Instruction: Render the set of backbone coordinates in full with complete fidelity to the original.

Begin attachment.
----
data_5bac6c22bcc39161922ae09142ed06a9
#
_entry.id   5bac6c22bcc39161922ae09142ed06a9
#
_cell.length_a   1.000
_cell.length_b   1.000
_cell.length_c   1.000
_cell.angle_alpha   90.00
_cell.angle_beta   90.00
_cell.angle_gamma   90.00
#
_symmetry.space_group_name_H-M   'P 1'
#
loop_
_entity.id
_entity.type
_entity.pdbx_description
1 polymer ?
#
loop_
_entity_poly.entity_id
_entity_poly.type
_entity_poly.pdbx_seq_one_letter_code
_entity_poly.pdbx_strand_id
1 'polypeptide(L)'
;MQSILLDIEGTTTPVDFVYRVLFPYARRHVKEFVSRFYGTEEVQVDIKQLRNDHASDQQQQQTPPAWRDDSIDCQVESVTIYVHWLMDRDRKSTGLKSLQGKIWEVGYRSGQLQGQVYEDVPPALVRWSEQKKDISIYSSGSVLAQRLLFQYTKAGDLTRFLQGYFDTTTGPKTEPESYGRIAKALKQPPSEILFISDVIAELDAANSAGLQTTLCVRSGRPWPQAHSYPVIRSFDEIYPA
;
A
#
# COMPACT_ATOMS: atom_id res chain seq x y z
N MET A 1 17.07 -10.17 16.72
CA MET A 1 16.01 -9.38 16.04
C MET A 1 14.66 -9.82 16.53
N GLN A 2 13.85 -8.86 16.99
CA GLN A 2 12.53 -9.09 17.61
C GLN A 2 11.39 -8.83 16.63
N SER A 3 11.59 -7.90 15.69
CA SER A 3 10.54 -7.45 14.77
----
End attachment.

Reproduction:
data_5bac6c22bcc39161922ae09142ed06a9
#
_entry.id   5bac6c22bcc39161922ae09142ed06a9
#
_cell.length_a   1.000
_cell.length_b   1.000
_cell.length_c   1.000
_cell.angle_alpha   90.00
_cell.angle_beta   90.00
_cell.angle_gamma   90.00
#
_symmetry.space_group_name_H-M   'P 1'
#
loop_
_entity.id
_entity.type
_entity.pdbx_description
1 polymer ?
#
loop_
_entity_poly.entity_id
_entity_poly.type
_entity_poly.pdbx_seq_one_letter_code
_entity_poly.pdbx_strand_id
1 'polypeptide(L)'
;MQSILLDIEGTTTPVDFVYRVLFPYARRHVKEFVSRFYGTEEVQVDIKQLRNDHASDQQQQQTPPAWRDDSIDCQVESVTIYVHWLMDRDRKSTGLKSLQGKIWEVGYRSGQLQGQVYEDVPPALVRWSEQKKDISIYSSGSVLAQRLLFQYTKAGDLTRFLQGYFDTTTGPKTEPESYGRIAKALKQPPSEILFISDVIAELDAANSAGLQTTLCVRSGRPWPQAHSYPVIRSFDEIYPA
;
A
#
# COMPACT_ATOMS: atom_id res chain seq x y z
N MET A 1 17.07 -10.17 16.72
CA MET A 1 16.01 -9.38 16.04
C MET A 1 14.66 -9.82 16.53
N GLN A 2 13.85 -8.86 16.99
CA GLN A 2 12.53 -9.09 17.61
C GLN A 2 11.39 -8.83 16.63
N SER A 3 11.59 -7.90 15.69
CA SER A 3 10.54 -7.45 14.77